Images via JDF International Design Competition
What might happen with the Great Pacific Garbage Patch if we were to sic an army of robot ocean scrubbers on them? This concept by Chinese industrial designer Ye Yao just might be the start of that very possibility. It's a robot that could detect the difference between trash, fish and oil, and clean up the junk from the open seas. The WatCleaner is equiped with detectors so it can find flotsam and oil to clean. It has oil-absorbat socks stored in its top, and can suck in garbage that is sent to its disintegrator, blowing out excess water like a whale. It swims and cleans until being periodically picked up for its own cleaning by human counterparts.
The designer doesn't note how it would be powered, but we suspect if it's a surface floater, solar would be ideal.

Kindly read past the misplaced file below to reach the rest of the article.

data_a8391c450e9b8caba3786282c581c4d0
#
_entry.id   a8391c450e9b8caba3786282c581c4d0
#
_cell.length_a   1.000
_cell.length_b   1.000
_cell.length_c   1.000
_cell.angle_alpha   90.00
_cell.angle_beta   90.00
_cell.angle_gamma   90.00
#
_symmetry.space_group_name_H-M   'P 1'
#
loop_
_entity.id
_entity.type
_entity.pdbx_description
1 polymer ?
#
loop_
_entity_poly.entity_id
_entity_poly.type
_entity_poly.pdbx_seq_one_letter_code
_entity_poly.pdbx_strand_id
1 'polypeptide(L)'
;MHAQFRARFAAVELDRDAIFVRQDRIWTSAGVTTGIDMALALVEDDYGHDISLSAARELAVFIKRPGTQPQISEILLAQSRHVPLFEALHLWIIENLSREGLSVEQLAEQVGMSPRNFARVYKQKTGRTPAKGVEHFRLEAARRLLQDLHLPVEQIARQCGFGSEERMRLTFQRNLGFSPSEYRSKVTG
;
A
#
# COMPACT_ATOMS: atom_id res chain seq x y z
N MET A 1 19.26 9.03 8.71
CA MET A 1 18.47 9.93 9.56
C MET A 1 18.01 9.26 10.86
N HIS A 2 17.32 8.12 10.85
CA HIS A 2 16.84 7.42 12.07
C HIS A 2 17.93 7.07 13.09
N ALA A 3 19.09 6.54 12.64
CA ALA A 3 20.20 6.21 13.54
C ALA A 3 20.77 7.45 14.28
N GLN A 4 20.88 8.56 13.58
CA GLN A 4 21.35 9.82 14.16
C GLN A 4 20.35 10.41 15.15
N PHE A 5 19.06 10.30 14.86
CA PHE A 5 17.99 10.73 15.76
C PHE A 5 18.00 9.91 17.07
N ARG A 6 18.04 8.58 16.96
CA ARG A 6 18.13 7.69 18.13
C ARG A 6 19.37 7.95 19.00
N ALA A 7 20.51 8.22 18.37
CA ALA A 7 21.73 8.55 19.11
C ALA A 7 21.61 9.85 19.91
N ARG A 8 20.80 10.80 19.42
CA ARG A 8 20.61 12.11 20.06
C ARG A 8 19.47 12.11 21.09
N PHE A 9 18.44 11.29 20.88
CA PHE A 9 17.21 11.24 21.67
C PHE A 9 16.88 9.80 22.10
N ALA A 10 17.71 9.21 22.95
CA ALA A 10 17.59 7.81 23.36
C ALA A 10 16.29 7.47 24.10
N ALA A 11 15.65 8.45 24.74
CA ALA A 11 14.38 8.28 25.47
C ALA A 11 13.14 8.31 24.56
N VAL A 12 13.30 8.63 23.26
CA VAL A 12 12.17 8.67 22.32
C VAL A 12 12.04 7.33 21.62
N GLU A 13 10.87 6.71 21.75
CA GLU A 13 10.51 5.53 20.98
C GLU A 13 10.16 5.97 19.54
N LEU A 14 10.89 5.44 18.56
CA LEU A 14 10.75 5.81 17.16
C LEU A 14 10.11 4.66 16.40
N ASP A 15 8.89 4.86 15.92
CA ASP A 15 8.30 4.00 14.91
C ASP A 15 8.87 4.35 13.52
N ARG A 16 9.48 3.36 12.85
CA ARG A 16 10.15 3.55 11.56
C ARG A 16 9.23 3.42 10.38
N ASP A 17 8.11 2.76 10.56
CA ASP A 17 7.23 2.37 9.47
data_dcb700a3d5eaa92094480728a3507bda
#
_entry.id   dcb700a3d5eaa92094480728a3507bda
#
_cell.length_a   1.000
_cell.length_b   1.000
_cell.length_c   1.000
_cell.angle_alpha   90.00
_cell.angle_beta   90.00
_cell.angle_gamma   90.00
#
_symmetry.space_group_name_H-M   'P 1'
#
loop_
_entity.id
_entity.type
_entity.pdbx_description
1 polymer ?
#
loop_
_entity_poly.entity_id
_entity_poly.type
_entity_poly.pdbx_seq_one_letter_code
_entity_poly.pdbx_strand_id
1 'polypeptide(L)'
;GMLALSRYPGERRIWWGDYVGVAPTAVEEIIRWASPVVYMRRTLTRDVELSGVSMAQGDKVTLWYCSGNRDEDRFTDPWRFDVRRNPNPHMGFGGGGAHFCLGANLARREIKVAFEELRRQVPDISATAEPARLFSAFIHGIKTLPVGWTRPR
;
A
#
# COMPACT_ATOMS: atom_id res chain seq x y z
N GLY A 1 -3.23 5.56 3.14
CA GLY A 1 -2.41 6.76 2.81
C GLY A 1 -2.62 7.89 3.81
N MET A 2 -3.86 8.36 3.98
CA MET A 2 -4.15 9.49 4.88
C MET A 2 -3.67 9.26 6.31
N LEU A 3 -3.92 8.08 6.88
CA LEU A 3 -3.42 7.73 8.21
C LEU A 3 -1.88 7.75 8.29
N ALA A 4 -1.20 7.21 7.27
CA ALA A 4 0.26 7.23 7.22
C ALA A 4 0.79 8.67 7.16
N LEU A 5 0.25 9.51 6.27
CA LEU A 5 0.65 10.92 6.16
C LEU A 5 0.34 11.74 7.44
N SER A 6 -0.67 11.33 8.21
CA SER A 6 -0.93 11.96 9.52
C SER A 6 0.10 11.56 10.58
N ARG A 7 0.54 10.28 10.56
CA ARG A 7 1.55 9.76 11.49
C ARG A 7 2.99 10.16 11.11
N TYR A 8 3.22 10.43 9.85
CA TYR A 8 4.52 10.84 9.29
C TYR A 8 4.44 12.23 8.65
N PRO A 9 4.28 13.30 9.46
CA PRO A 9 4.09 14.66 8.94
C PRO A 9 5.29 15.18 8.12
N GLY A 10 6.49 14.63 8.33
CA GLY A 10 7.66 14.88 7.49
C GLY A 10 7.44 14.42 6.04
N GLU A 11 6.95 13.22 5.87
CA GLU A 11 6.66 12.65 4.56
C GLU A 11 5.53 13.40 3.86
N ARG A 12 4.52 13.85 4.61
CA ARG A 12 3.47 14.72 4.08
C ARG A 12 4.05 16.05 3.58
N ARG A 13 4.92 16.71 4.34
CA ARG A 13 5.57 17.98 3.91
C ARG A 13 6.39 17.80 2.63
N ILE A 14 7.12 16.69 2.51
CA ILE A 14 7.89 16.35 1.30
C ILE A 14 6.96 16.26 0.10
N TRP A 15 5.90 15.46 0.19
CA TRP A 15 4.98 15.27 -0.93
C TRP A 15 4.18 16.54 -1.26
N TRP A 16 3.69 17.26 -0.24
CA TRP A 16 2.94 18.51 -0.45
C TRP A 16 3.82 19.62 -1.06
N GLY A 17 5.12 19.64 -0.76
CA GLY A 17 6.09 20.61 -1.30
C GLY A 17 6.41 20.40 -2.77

The concept has been floating around (har har) for the last couple years, getting recognition by winning an "Excellent Works" designation in the 2007 Japan Design Foundation International Design Competition. Though the design has been praised, it doesn't look to be near reality...yet.
This kind of auto-ocean-cleanup-device is certainly not off the table, especially as awareness about trash patches in the ocean grows. Researchers are already testing out ways to gather and recycle the plastics making up the murky soup in the Pacific.
Via Blue Living Ideas
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